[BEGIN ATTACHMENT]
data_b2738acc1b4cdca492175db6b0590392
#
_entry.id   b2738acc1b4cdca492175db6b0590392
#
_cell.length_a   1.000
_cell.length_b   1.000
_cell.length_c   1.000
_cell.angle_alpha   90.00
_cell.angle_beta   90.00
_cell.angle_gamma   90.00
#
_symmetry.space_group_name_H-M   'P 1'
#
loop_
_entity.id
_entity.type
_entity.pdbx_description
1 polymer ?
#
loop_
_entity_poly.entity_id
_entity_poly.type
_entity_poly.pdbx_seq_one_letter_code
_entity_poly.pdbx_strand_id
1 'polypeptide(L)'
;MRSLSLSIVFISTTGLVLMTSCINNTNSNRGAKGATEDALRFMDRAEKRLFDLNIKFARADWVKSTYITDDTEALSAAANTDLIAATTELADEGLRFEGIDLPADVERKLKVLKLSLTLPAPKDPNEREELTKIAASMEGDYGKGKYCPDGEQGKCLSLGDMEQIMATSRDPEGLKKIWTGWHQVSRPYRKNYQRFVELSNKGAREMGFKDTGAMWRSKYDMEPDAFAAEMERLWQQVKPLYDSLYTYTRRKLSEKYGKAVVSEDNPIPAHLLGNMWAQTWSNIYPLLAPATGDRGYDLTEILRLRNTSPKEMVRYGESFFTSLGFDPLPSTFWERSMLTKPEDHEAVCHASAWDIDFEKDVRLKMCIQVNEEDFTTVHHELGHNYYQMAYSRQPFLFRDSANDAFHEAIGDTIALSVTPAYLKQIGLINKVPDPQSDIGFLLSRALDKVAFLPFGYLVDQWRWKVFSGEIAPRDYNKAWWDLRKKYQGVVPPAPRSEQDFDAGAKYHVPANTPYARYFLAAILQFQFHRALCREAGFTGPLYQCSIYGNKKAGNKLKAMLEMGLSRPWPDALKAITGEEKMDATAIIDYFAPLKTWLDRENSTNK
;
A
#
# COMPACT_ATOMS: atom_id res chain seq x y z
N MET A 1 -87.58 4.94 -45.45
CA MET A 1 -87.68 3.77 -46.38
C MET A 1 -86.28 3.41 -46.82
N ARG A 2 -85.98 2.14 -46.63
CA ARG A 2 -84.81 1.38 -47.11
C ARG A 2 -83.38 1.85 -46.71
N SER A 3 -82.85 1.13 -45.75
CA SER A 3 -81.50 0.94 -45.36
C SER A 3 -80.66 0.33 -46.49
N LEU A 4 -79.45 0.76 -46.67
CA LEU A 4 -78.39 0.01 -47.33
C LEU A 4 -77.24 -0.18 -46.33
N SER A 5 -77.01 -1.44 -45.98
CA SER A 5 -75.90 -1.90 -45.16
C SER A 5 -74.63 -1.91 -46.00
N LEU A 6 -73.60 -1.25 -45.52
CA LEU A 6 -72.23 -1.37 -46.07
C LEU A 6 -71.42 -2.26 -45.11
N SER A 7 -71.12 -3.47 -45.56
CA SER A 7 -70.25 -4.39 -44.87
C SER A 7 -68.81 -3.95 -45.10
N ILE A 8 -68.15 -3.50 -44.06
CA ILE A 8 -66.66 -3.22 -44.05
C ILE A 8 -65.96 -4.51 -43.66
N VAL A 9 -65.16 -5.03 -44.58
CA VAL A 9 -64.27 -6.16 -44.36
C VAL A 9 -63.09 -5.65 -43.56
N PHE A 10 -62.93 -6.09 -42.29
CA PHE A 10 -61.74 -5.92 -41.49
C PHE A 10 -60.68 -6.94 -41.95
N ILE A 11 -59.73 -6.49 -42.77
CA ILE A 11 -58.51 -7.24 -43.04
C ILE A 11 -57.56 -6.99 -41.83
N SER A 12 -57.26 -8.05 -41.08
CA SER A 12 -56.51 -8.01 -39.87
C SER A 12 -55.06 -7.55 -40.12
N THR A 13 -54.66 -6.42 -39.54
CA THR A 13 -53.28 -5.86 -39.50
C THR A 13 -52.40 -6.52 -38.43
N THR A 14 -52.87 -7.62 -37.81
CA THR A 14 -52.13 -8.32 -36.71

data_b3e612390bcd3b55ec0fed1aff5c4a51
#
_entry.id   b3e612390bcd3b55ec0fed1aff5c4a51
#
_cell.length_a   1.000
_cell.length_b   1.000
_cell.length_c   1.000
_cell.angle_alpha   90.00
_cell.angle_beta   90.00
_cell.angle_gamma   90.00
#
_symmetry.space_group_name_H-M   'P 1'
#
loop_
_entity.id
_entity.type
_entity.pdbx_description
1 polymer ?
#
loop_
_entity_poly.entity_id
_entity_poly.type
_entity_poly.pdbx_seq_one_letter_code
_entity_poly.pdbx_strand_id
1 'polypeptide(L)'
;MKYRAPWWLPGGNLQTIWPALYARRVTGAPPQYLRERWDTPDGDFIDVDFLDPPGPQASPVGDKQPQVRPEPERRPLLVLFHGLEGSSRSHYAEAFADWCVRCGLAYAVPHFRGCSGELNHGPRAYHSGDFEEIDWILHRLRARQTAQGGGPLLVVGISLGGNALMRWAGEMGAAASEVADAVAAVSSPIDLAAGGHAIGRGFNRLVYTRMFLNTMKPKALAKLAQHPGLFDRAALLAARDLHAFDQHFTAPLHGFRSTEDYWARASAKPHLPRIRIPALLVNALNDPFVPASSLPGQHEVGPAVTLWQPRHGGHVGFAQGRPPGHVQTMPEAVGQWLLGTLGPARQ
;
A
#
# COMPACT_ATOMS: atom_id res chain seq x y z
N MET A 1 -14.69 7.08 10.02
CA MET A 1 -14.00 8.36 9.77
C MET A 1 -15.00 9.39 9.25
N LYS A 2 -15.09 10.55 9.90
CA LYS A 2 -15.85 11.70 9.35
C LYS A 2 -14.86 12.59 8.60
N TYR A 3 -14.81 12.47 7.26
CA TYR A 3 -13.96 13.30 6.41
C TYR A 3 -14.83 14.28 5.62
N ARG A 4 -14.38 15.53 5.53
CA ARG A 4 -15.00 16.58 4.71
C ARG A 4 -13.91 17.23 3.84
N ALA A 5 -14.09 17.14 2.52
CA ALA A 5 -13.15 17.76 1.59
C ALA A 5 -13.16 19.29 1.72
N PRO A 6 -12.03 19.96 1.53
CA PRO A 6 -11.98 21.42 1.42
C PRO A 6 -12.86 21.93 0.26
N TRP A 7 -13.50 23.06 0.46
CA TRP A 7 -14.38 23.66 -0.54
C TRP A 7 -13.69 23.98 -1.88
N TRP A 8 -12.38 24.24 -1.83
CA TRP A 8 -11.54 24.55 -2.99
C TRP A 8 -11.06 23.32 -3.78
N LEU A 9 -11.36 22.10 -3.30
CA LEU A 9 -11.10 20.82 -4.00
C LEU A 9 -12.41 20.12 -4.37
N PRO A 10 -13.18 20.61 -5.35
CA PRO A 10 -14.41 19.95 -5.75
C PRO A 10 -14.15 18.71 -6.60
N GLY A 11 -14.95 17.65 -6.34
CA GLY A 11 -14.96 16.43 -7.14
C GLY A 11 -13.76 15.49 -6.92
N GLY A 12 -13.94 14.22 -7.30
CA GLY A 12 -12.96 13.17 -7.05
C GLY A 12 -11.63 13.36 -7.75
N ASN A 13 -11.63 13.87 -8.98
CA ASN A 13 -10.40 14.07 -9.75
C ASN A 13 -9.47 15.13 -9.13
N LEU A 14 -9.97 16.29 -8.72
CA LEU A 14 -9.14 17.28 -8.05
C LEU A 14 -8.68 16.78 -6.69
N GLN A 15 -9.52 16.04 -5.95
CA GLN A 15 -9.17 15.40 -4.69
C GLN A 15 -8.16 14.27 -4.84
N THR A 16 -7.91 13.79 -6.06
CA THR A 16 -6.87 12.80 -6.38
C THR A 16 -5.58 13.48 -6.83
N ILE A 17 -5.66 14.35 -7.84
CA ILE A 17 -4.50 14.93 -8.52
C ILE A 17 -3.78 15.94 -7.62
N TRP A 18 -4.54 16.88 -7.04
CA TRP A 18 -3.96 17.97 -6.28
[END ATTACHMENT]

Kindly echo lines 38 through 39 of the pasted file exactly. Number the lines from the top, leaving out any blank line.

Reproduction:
CA SER A 3 -81.50 0.94 -45.36
C SER A 3 -80.66 0.33 -46.49